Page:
It’s a tale as old as time: “Beauty and the Guy-Who-Has-a-Face-Scar-but-Is-Still-a-Straight-up-Model.” The CW’s new show, Beauty And The Beast, which premiered last night, shakes up the classic story with a slightly new formula, made up of equal parts staring at Kristin Kreuk’s perfect face, The Bourne Identity,” and a whole lot of detective procedural.
We begin in 2003, where TV 101 dictates that the loving mother of our heroine, Catherine Chandler (Kristin Kreuk), must die in order to establish some kind of inciting incident. Catherine is working at a bar and agrees to close up. Her car won’t start and so she calls her mom to help her jump it. Both women are alone in the parking lot when two mysterious men show up and shoot her mother without saying anything. Catherine flees to the woods and is miraculously saved from death by a vicious creature (dare I say, a beast?) who attacks the two men (oh, the sound effects) and then disappears.
Fast-forward to the present day, where Catherine is now Detective Chandler. Her sharp handling and subsequent dismissal of her loser boyfriend show that she’s a lot tougher now, but also that she’s not good at picking the right guy. (We call that foreshadowing.)
The rest of the episode feels like two very different shows, one procedural, one romance, which both speed by so quickly trying to get through the plot—so much plot—that you can’t really grab on to either.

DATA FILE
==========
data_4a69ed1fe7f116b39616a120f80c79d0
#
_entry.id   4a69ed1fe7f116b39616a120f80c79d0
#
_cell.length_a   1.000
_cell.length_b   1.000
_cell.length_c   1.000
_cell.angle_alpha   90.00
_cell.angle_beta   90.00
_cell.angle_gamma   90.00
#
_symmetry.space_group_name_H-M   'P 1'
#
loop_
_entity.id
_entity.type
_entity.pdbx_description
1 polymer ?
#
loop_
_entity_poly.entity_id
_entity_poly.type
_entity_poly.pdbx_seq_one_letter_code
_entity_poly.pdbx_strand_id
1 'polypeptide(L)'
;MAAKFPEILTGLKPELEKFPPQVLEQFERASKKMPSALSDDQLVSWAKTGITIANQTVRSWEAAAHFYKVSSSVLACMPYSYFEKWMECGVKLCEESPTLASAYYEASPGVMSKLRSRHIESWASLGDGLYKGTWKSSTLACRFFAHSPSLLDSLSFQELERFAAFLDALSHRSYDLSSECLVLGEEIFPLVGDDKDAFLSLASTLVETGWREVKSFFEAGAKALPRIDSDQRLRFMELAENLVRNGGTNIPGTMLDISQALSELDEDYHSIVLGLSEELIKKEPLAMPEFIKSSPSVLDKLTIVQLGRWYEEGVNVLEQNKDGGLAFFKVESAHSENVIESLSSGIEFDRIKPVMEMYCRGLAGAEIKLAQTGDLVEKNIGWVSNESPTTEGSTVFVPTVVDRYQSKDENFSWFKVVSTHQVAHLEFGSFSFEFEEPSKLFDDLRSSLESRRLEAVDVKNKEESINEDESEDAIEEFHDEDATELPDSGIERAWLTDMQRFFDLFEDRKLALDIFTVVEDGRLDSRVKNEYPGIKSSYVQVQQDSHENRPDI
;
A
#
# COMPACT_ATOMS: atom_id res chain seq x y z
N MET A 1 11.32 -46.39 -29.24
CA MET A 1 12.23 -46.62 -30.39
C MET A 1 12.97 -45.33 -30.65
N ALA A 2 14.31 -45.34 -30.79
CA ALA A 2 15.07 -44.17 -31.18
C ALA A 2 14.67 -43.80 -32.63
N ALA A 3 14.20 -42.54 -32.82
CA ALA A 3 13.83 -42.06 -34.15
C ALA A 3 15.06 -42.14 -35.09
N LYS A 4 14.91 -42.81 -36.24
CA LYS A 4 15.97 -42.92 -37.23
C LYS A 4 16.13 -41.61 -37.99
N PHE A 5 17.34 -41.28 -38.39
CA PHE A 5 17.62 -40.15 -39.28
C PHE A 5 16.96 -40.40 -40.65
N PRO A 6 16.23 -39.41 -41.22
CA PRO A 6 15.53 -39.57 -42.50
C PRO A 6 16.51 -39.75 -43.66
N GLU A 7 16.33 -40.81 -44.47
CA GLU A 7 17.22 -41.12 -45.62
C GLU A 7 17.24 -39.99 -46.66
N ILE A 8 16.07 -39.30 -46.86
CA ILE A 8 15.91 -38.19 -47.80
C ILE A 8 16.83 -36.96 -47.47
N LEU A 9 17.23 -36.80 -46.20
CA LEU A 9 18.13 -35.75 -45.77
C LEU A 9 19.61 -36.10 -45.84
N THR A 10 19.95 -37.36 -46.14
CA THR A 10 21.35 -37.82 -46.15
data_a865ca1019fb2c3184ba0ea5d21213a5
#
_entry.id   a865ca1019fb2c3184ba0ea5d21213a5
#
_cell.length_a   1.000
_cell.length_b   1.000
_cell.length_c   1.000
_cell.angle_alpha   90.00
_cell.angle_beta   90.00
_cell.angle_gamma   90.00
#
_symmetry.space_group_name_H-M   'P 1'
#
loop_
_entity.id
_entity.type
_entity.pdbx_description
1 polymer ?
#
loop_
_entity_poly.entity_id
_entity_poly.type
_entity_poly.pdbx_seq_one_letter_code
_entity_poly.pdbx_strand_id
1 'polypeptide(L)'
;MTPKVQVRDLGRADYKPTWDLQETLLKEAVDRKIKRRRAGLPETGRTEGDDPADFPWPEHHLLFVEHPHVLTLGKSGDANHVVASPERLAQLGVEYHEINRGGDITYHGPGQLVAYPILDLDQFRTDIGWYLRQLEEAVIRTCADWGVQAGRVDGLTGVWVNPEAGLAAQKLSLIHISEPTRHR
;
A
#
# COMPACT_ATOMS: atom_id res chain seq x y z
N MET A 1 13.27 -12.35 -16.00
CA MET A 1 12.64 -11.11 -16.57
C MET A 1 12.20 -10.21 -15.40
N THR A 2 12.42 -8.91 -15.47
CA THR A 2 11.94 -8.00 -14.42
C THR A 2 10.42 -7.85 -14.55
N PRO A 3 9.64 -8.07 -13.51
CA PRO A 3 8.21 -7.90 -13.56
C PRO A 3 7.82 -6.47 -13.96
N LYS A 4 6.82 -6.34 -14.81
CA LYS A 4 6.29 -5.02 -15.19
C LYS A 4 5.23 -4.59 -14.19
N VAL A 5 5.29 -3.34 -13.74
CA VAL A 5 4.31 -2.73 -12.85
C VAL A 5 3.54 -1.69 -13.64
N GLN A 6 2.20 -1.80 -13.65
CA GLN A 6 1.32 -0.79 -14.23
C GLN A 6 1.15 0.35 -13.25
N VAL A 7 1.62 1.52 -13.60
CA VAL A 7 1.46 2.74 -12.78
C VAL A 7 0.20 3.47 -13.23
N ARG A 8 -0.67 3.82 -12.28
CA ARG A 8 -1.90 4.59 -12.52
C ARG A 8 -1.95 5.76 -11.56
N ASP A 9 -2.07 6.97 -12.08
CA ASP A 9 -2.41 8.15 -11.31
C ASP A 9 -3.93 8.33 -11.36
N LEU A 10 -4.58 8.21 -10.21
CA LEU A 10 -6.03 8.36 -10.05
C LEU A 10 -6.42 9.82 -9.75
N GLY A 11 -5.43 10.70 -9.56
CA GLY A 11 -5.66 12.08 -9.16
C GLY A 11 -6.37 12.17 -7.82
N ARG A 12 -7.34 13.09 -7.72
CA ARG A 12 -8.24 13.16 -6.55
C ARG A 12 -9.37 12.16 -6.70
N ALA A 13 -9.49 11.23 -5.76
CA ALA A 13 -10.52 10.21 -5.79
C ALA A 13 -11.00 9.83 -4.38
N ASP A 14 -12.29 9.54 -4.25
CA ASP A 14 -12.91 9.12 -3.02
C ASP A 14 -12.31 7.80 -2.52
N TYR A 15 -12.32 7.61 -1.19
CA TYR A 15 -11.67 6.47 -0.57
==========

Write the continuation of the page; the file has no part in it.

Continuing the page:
Our beast is Vincent Keller (Jay Ryan), a supposedly dead—but obvs not really dead—ex-doctor, ex-military, and current-private do-gooder living with a roommate in a creepy warehouse. Catherine goes looking for Vincent after his DNA is found at the crime scene of murdered young editor—which raises some flags, given that he was supposed to have died in Afghanistan.
There are two things I expect out of my beast. One, that he be incredibly primal, but also passionate in a way that is both a little dangerous, but mostly exciting, to the beauty. In these post-Twilight days that might sound clichéd, but it’s an essential part of the story. Two—now bear with me on this one, because I know you’ve read this before—I expect that he look like a, well, beast.
As much as Belle and Rumpelstiltskin were a little hard to get behind on Once Upon A Time (until you saw that chipped cup and cried like a baby), at least they followed the rules: He has a fierce urge for power and he’s atrocious. Disney’s Beast had something animalistic about him, too. And in the 1987 television show—on which this show is loosely based—the beast is, as IMDb hilariously refers to him, “a sensitive and cultured lion-man.”
Here on the CW, we have the passion, but not the hideousness. When Catherine goes to search the warehouse she thinks Vincent is hiding in, he is revealed to be … beautiful. Wait, what?